Microsoft has found that thousands of people have received fraudulent phone calls from scammers claiming to be from the company. The fraud is said to cost each victim more than £500.

The scam works by criminals posing as computer security engineers and calling people at home to tell them they are at risk of a computer security threat. The scammers tell their victims they are providing free security checks and add authenticity by claiming to represent legitimate companies and using telephone directories to refer to their victims by name.

Once they have tricked their victims into believing they have a problem and that the caller can help, the scammers are believed to run through a range of deception techniques designed to steal money.
Microsoft scam survey

To establish the extent of this emerging form of Internet fraud, Microsoft surveyed 7,000 computer users in the U.K., Ireland, U.S. and Canada. The survey showed that across all four countries, 15% of people had received a call from scammers. In Ireland this rose to 26%.

Of those who received a call, 22%, or 3% of the total survey sample, were deceived into following the scammers’ instructions, which ranged from permitting remote access to their computer and downloading software code provided by the criminals to providing credit card information and making a purchase.

The vast majority (79%) of people deceived in this way suffered some sort of financial loss. Seventeen percent said they had money taken from their accounts, 19 percent reported compromised passwords and 17% were victims of identity fraud. More than half (53%) said they suffered subsequent computer problems.

The average cost of repairing damage caused to computers by the scammers was more than £1,000.
The following is Microsoft’s advice:

Be suspicious of unsolicited calls related to a security problem, even if they claim to represent a respected company.
Never provide personal information, such as credit card or bank details, to an unsolicited caller.
Do not go to a website, type anything into a computer, install software or follow any other instruction from someone who calls out of the blue.
Take the caller’s information down and pass it to the authorities.
Use up-to-date versions of Windows and application software.
Make sure security updates are installed regularly.
Use a strong password and change it regularly.
Make sure the firewall is turned on and that antivirus software is installed and up to date

Read more

Yard reveals pensioners are being fleeced out of savings by ISIS backers

Conned by jihadi cold callers: Yard reveals pensioners are being fleeced out of savings by ISIS backers

Police believe fraudsters were taking money from the old to give to ISIS
Pensioners were allegedly phoned and tricked into handing out details
The caller would claim to be a police officer as part of the alleged scam
One victim reportedly lost around £150,000 to criminals, police say
Men, aged 37, 29 and 23, arrested in London after raids on seven properties

Islamic fanatics are stealing the life savings of UK pensioners to bankroll jihad in Syria.

Masquerading as policemen, the extremists cold-call their targets and claim their bank details have been compromised.

The frightened and unsuspecting victims are told to switch all their cash to another account to keep it safe. But the account belongs to the fraudsters and the money vanishes. It will be used to buy weapons, ammunition and combat gear for Islamic State militants.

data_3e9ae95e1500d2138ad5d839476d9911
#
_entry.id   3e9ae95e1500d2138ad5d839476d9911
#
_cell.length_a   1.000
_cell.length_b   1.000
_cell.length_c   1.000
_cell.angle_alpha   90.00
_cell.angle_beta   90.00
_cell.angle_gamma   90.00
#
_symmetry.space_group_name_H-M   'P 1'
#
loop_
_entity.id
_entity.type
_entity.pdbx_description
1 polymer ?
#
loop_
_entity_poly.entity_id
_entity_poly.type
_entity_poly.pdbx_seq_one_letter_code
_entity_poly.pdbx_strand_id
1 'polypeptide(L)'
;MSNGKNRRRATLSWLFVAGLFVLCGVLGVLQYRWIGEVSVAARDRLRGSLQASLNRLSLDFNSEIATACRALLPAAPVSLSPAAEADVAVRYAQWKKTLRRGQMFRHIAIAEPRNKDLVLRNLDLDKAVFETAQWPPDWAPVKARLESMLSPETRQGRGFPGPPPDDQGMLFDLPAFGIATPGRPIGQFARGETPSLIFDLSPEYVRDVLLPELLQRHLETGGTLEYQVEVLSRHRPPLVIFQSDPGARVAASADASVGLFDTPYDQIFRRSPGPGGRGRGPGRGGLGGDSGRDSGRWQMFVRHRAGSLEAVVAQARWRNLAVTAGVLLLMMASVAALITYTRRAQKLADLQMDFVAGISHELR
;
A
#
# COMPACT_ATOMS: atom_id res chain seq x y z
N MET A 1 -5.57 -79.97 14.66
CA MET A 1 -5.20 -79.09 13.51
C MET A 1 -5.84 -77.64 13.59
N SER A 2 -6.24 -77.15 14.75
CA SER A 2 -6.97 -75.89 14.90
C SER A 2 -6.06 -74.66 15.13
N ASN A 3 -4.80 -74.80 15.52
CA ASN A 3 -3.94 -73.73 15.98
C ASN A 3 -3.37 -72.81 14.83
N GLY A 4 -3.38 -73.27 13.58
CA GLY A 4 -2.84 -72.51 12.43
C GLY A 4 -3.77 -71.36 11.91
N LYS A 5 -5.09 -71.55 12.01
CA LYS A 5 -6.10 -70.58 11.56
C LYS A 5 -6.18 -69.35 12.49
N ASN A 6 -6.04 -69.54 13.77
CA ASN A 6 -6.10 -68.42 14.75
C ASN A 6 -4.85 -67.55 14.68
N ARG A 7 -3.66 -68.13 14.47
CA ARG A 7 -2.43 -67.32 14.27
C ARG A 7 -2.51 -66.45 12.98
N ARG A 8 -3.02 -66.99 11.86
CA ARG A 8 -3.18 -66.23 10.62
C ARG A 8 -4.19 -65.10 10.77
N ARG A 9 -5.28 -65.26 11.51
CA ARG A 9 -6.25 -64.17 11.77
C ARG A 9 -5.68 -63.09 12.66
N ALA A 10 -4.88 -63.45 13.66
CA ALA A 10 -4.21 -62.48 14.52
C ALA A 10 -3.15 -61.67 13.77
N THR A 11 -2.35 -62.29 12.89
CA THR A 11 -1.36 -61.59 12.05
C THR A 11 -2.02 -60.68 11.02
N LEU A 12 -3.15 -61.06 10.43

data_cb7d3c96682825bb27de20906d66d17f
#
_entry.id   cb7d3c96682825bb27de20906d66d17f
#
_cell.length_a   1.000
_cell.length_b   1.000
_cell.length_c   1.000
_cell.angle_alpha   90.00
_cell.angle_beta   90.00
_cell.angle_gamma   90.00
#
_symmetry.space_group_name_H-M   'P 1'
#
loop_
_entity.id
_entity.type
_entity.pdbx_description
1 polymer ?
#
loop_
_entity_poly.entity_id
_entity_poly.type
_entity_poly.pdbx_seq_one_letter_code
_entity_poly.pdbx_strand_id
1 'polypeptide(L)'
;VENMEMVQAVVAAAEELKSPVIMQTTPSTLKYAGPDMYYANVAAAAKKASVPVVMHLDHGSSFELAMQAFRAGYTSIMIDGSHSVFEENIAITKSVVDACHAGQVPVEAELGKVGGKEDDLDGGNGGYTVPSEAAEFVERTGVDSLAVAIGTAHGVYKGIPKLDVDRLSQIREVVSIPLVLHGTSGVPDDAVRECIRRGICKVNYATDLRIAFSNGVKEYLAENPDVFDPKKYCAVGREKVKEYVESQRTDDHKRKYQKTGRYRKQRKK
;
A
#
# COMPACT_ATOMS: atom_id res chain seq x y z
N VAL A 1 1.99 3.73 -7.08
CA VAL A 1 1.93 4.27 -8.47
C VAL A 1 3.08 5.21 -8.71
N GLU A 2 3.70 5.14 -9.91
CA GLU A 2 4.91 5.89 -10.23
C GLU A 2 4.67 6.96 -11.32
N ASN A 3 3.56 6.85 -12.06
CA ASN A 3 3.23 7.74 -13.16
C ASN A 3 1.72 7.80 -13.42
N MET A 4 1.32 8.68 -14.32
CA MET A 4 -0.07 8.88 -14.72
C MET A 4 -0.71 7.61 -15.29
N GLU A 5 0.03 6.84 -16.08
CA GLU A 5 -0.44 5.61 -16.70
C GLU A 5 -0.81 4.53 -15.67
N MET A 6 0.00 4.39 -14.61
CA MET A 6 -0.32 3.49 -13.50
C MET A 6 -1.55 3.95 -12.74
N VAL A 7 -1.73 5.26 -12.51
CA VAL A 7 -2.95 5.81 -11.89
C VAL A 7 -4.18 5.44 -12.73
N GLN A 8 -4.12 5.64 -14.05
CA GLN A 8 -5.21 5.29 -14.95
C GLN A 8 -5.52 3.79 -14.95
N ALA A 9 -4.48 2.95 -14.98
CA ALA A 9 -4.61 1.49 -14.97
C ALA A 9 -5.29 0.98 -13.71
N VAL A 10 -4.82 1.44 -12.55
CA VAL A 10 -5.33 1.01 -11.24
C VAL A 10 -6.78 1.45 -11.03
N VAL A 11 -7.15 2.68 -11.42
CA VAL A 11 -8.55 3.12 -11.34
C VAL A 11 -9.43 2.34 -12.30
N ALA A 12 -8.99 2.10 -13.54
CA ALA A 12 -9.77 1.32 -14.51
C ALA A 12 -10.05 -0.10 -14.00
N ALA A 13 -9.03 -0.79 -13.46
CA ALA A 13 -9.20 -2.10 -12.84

Police last night warned the public to avoid becoming a victim of the ‘cash for jihad’ telephone scam that mirrors swindles used by domestic con men

Read more

Fines handed out to people for fraudulently using blue badges

Hundreds of pounds in fines were handed out in court yesterday to people fraudulently using ‘blue badges’ registered to dead and disabled relatives.

A crackdown on blue badge fraud was carried out by Waltham Forest Council in February of this year to catch people parking in disabled bays around Waltham Forest.

A council employee was amongst those prosecuted at Thames Magistrates’ Court yesterday.

Shaiela Malik of Ramsey Road in Forest Gate, was charged with misuse of the badge after parking her car in a disabled bay at Walthamstow Town Hall where she was employed by the council.

A letter was read out in mitigation for Miss Malik who is a carer for her mother, whose badge she had used. She wrote to the court to explain that she was leave at the time of the contravention due to her uncle’s death, but had gone into the office.

“My mum has been in a wheelchair since 1995.

Read more

Forger in fake bus pass scam escapes prison

A SUCCESSFUL graphic designer who forged public transport travel passes when he fell on hard times has been put on probation for a year.

Teen gets six months for stealing iPhone from pregnant woman
Clive Keogh (39) admitted making what were described as “extremely good quality” copies of free bus, train and tram passes that are issued by the Department of Social Protection.

Judge Ann Ryan put him on a probation bond for a year at Dublin District Court.

Keogh, formerly from Clonsilla but with an address at the Harcourt Street Hostel, pleaded guilty to six fraud charges.

He admitted possession of a fake travel pass and identity card in a woman’s name at Harcourt Street, as well as having implements for making the forgeries last July 29.

He also pleaded guilty to another count of possession of similar implements and one of forgery at Maple House, Dublin 1 on dates between May 1 and July 29. The final count he admitted was possession of a fake ID card.

Judge Ryan noted that a probation report on the accused was “positive.”

Previously, the court was told Keogh was caught after production and printing equipment was found in raids on two hostels he had stayed in while he was going through a divorce.